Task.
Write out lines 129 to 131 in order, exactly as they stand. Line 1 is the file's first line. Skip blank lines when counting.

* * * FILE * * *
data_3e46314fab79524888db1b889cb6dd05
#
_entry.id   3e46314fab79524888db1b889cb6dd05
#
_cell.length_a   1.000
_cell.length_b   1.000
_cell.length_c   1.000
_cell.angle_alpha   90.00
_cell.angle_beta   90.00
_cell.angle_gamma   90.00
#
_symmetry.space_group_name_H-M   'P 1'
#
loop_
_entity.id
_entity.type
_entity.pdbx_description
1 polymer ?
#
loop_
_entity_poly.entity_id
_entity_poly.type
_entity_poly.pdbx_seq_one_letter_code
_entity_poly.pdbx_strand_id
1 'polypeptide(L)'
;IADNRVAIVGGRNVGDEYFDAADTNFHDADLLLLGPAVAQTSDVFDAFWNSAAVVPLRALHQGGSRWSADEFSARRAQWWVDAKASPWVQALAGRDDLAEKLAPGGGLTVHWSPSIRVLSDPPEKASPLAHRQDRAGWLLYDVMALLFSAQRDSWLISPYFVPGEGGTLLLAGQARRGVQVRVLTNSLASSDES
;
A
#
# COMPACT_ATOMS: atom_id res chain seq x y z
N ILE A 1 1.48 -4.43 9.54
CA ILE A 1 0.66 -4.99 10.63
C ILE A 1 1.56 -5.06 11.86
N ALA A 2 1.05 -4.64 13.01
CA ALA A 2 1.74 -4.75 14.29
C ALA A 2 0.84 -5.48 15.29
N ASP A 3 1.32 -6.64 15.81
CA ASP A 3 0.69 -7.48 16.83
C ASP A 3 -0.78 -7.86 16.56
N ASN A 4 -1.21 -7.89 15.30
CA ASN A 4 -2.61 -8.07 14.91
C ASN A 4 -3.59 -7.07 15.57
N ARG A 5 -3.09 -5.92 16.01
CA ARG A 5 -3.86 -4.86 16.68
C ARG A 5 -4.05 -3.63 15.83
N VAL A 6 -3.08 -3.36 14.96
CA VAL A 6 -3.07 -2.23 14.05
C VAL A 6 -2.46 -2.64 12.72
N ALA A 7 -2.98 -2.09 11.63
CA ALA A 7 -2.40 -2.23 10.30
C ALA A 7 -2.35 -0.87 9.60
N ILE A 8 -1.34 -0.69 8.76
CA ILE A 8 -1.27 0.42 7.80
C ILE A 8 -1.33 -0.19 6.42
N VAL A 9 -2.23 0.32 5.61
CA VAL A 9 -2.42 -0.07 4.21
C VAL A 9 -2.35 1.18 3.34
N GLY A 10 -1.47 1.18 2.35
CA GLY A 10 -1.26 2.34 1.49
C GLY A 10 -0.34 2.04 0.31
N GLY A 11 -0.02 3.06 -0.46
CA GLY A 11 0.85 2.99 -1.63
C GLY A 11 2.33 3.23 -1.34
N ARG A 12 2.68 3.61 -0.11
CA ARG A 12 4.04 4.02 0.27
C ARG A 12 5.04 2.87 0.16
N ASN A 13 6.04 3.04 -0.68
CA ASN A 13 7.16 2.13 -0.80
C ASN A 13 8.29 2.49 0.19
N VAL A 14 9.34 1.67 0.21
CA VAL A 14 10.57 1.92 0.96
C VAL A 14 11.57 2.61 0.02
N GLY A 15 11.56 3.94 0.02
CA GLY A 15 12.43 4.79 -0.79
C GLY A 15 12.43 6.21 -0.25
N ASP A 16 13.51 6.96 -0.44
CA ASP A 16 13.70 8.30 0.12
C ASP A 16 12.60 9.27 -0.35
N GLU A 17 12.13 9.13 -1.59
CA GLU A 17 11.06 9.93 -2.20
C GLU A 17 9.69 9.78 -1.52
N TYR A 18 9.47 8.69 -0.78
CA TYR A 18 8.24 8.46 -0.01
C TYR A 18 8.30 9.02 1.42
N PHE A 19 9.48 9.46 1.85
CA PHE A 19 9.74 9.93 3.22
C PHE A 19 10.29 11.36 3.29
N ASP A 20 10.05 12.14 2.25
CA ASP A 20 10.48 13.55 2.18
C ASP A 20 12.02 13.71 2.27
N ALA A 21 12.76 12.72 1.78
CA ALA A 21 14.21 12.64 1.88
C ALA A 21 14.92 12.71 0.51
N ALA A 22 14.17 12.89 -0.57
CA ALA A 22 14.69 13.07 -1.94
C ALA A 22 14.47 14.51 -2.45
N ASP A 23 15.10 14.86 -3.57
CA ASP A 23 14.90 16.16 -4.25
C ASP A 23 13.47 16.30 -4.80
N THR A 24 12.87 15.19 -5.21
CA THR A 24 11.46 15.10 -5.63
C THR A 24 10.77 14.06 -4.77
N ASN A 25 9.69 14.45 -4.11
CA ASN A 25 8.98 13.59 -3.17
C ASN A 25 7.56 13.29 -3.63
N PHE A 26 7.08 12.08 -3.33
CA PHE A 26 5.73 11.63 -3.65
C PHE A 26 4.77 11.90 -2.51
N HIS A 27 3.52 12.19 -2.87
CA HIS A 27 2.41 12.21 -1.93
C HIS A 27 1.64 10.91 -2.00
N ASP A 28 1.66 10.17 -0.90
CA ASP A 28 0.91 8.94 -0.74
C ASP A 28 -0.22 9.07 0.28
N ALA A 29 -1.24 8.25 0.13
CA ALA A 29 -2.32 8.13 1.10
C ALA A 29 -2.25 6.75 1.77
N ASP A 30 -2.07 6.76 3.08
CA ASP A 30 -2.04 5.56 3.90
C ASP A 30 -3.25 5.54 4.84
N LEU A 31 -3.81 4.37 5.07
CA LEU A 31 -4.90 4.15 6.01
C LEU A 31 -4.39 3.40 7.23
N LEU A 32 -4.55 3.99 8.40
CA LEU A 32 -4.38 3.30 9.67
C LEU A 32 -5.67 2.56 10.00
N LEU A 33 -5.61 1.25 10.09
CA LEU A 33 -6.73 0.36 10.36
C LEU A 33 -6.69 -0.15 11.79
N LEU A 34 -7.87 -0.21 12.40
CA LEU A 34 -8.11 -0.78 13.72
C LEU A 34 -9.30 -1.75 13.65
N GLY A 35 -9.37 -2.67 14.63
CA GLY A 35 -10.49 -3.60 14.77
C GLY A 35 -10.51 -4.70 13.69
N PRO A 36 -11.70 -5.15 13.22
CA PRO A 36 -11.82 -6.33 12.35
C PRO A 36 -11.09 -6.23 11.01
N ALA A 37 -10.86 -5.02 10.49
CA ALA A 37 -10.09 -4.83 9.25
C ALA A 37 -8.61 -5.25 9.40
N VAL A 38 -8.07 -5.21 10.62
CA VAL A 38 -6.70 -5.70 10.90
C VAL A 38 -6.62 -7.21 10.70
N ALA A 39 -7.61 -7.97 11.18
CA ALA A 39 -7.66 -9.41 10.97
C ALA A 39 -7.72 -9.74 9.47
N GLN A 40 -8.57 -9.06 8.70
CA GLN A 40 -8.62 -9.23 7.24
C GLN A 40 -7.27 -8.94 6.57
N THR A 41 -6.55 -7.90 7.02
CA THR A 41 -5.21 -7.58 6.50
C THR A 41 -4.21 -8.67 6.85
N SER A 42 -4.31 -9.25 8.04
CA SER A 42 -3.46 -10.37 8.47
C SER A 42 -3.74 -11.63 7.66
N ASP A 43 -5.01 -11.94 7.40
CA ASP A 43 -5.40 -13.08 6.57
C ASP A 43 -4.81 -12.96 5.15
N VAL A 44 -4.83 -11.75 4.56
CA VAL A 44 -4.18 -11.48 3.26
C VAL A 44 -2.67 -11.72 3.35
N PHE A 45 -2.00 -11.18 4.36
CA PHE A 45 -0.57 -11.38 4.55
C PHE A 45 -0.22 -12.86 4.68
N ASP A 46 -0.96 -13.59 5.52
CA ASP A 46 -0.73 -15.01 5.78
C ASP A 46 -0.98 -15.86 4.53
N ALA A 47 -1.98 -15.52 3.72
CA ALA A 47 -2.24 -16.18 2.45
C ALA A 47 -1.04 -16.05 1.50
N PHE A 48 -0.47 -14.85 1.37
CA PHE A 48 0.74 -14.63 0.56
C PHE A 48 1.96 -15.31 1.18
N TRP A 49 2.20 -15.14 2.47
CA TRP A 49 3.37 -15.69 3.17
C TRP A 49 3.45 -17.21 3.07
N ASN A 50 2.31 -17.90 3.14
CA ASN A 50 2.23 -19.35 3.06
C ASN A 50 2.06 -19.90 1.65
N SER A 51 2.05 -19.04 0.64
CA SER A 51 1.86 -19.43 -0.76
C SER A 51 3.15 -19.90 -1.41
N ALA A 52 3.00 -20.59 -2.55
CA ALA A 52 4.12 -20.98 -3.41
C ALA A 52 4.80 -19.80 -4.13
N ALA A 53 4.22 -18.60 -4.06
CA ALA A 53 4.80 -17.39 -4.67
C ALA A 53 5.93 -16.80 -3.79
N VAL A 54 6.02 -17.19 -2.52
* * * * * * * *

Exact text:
C LEU A 33 -6.69 -0.15 11.79
N LEU A 34 -7.87 -0.21 12.40
CA LEU A 34 -8.11 -0.78 13.72